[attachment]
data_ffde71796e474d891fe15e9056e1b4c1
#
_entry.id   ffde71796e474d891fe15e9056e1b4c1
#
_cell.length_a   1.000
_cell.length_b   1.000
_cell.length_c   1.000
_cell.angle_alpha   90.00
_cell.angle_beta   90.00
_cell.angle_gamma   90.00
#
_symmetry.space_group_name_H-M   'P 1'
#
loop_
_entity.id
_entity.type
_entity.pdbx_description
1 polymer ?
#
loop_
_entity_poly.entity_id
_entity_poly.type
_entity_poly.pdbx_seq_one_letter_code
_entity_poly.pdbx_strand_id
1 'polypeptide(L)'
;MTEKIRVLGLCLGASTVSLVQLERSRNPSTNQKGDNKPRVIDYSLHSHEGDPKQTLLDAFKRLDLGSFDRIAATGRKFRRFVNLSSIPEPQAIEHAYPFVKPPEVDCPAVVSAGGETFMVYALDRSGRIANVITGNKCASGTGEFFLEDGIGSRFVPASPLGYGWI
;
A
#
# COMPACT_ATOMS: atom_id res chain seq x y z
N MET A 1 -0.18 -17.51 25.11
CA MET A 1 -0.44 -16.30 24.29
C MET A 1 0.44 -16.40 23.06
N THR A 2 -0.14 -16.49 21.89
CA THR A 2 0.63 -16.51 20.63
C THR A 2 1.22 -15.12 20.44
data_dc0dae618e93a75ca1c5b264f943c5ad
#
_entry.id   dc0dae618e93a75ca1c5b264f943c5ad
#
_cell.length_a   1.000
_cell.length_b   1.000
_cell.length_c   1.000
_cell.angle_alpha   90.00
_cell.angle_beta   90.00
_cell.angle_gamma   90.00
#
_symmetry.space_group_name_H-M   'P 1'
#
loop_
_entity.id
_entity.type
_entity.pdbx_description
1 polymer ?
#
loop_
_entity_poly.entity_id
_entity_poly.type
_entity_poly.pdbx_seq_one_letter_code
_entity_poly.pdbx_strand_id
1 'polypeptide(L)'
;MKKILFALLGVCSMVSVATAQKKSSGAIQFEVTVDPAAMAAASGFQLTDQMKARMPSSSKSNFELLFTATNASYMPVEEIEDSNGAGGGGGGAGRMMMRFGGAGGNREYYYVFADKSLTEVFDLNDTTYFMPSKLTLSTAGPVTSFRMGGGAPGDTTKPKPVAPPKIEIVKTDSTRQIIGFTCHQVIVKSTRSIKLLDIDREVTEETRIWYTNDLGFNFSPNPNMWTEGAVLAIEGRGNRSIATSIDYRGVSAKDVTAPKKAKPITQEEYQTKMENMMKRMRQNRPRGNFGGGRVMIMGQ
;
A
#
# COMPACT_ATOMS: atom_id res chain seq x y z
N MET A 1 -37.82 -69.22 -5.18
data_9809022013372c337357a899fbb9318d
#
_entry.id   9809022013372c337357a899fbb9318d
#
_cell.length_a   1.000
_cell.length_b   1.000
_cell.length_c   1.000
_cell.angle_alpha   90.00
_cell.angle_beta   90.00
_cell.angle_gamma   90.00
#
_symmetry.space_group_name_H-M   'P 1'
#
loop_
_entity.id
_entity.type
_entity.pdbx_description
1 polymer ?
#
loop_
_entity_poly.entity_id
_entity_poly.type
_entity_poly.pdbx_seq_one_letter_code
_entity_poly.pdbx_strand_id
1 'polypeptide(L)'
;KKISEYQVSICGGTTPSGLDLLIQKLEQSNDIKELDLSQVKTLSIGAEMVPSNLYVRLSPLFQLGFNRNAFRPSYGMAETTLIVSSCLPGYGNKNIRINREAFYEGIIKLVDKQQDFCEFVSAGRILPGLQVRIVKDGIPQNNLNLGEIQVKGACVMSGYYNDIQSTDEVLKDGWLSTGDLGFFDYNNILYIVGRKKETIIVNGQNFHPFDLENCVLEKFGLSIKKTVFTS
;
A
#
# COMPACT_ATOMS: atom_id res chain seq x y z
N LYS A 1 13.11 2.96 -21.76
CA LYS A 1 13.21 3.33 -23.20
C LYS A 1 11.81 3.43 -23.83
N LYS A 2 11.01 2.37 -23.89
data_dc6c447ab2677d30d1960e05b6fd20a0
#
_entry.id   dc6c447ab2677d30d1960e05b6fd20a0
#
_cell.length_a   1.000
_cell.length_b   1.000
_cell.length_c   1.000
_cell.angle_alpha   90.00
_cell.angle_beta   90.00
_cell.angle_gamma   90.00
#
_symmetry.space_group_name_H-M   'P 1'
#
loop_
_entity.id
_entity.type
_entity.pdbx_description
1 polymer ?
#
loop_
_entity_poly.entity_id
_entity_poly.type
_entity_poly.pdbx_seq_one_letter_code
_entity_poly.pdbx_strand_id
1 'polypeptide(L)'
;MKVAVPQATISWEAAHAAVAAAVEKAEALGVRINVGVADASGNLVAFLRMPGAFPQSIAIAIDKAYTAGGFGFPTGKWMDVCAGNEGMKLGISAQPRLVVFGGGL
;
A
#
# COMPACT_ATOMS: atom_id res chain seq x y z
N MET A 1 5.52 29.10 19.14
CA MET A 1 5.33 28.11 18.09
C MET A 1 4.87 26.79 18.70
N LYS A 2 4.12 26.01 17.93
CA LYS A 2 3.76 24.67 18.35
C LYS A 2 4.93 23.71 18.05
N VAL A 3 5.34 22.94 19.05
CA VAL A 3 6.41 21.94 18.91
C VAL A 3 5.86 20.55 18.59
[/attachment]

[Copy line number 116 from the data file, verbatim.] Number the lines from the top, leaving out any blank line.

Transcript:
_entity.id